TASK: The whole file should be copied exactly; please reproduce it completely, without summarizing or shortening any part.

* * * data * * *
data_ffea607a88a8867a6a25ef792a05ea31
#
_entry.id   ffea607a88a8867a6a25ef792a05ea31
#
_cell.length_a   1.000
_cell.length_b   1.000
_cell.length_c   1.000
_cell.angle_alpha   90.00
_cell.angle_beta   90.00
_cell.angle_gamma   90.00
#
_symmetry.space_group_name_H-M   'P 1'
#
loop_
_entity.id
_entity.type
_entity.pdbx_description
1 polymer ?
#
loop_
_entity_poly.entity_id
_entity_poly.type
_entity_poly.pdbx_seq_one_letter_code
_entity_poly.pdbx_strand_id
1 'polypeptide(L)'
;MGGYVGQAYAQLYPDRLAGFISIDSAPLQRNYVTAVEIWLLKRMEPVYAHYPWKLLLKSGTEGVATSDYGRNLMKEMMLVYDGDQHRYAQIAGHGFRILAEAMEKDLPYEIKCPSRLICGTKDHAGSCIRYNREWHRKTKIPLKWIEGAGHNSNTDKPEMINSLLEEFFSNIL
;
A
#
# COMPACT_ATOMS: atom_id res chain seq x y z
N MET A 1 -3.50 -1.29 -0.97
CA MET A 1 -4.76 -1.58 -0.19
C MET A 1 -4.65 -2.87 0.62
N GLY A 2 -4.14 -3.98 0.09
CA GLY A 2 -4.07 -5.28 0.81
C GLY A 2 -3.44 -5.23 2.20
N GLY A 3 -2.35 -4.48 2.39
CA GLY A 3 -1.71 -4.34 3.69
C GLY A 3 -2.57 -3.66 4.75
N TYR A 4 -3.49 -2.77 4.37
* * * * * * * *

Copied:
data_ffea607a88a8867a6a25ef792a05ea31
#
_entry.id   ffea607a88a8867a6a25ef792a05ea31
#
_cell.length_a   1.000
_cell.length_b   1.000
_cell.length_c   1.000
_cell.angle_alpha   90.00
_cell.angle_beta   90.00
_cell.angle_gamma   90.00
#
_symmetry.space_group_name_H-M   'P 1'
#
loop_
_entity.id
_entity.type
_entity.pdbx_description
1 polymer ?
#
loop_
_entity_poly.entity_id
_entity_poly.type
_entity_poly.pdbx_seq_one_letter_code
_entity_poly.pdbx_strand_id
1 'polypeptide(L)'
;MGGYVGQAYAQLYPDRLAGFISIDSAPLQRNYVTAVEIWLLKRMEPVYAHYPWKLLLKSGTEGVATSDYGRNLMKEMMLVYDGDQHRYAQIAGHGFRILAEAMEKDLPYEIKCPSRLICGTKDHAGSCIRYNREWHRKTKIPLKWIEGAGHNSNTDKPEMINSLLEEFFSNIL
;
A
#
# COMPACT_ATOMS: atom_id res chain seq x y z
N MET A 1 -3.50 -1.29 -0.97
CA MET A 1 -4.76 -1.58 -0.19
C MET A 1 -4.65 -2.87 0.62
N GLY A 2 -4.14 -3.98 0.09
CA GLY A 2 -4.07 -5.28 0.81
C GLY A 2 -3.44 -5.23 2.20
N GLY A 3 -2.35 -4.48 2.39
CA GLY A 3 -1.71 -4.34 3.69
C GLY A 3 -2.57 -3.66 4.75
N TYR A 4 -3.49 -2.77 4.37